Ed Dickens, a spokesman for the Bureau of Consular Affairs that runs the program, said the State Department would be willing to change its rules to share all the forms with the FBI and the CIA.
"We'd be happy to mail them to the CIA if they wanted," Dickens said. "They're not of particular use to us."
Law enforcement and counterterrorism officials told about the shredding by The Associated Press said they could see an investigative use for the information.
In the most recent lottery, the government received 8.7 million applications. It awarded visas to citizens of the seven countries the United States considers state sponsors of terrorism -- Cuba, Iran, Iraq, Libya, North Korea, Syria and Yemen -- as well as Afghanistan, Algeria, Egypt, Saudi Arabia and Sudan, plus 178 other countries.
Recent winners included the family of Hesham Mohamed Hadayet, 41, an Egyptian who gunned down two people July 4 at Los Angeles International Airport, officials said. Hadayet had been under deportation orders in 1997 when his wife won the visa lottery, allowing the entire family to remain in the United States.
A top Bush administration counterterrorism official, who spoke on condition of anonymity, said he found the destruction of applications "very shocking." The official said the documents would be useful to investigators tracing biographical information about people living overseas who are trying to enter the United States.
A law enforcement official, also speaking on condition of anonymity, said data from the applications "could be another tidbit of information that could be used to identify a piece of a puzzle" in terror investigations.
This official cautioned that any information from visa applicants would be useful only when combined with leads from other sources and databases.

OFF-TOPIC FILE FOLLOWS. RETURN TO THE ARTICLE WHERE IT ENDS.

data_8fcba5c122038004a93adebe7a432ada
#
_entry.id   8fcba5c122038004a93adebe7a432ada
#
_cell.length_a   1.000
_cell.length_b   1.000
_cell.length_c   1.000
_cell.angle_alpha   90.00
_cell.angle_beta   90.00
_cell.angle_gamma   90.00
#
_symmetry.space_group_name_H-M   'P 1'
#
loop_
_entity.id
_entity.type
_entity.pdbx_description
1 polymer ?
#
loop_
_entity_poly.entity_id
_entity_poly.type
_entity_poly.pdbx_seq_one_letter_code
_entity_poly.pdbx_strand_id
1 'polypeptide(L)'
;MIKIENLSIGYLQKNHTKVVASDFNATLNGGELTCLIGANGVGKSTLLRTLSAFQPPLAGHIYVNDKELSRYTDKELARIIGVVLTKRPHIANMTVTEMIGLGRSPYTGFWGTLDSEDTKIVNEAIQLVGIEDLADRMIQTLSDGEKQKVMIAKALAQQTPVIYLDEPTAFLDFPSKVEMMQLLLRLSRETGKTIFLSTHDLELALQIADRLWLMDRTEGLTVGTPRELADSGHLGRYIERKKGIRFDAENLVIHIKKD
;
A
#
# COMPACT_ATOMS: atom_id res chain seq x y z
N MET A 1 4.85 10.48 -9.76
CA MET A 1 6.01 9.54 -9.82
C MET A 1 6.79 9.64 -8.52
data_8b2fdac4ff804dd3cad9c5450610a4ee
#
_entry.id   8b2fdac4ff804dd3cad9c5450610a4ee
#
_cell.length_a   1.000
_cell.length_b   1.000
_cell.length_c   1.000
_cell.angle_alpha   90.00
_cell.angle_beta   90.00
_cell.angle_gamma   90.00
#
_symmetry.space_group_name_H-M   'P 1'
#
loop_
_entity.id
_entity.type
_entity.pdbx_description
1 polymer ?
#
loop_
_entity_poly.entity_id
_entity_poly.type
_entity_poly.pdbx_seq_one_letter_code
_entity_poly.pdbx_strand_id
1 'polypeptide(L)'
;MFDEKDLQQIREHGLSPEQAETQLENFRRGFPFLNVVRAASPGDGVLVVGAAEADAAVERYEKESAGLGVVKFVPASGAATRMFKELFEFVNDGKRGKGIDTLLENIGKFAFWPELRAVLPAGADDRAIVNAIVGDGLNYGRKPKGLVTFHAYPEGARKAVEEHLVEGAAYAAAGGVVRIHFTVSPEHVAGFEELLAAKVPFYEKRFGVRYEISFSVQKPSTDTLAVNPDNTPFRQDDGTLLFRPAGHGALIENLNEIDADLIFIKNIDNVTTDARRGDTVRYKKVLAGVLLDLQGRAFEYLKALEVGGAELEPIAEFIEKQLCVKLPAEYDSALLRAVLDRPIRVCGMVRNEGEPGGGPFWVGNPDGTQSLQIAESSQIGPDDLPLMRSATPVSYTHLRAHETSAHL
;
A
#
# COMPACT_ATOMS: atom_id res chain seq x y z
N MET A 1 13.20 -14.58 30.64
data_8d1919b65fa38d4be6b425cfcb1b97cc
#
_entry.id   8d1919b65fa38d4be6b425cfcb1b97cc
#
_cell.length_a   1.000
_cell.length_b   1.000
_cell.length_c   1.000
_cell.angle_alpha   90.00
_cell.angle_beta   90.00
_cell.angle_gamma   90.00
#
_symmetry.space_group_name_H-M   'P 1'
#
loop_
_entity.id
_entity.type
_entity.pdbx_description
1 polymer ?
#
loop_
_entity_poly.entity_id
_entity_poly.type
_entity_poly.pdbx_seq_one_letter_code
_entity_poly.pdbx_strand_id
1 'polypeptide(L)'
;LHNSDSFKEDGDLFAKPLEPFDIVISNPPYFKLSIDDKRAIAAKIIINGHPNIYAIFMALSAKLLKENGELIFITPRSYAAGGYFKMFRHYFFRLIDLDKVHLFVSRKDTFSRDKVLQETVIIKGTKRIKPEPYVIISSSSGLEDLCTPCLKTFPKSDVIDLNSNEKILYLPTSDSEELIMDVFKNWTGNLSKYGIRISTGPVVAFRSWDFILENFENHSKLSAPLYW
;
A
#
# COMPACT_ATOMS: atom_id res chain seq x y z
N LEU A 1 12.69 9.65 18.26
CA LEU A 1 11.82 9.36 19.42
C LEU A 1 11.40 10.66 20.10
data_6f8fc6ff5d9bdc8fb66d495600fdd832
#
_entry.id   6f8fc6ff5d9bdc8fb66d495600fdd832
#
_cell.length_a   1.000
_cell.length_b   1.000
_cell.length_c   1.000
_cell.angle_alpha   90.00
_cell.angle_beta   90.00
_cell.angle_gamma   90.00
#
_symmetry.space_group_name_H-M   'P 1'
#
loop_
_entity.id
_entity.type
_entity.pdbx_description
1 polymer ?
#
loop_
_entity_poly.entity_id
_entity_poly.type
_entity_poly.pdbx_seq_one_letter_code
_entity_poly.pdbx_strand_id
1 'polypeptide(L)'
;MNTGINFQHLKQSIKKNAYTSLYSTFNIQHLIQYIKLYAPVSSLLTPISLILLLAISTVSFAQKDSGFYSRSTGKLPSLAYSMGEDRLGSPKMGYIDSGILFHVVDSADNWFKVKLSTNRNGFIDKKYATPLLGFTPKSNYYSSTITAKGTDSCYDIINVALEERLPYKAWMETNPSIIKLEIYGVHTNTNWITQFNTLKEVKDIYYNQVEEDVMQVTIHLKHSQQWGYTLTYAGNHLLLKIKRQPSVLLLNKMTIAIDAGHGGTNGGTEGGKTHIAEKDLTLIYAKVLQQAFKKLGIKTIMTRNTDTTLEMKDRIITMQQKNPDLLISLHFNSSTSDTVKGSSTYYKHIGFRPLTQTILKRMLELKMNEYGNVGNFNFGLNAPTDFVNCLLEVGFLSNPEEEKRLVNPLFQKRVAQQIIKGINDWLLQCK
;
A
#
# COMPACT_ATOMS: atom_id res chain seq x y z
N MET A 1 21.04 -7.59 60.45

Immigration lawyers and other experts oppose plans to keep and distribute the applications.
Kathleen Campbell Walker of the Kemp Smith P.C. law firm in El Paso, Texas, said the government should spend money instead on improving existing databases.
"I don't see the fact that some terrorist applied for a diversity visa 15 times really does us that much good," she said. "How does that really help us much?"
Stephen Yale-Loehr, who teaches immigration law at Cornell University, said storing the information from unsuccessful applications would create "yet another ineffective database."
"A terrorist is not going to be applying for a green card through the lottery," Yale-Loehr said. "In terms of trying to find a needle in a haystack, there's no need to make that haystack that much bigger."
One law firm, Steptoe & Johnson PLLC, has been privately urging the State Department unsuccessfully to accept visa applications electronically, which would make it easier for the government to retain the records and search them, said Steptoe lawyer George Carenbauer of Charleston, W.Va.
Carenbauer said the government apparently hasn't even considered which agency -- the FBI or homeland security office, for example -- should get the material. "It's a question policy makers might want to consider," he said.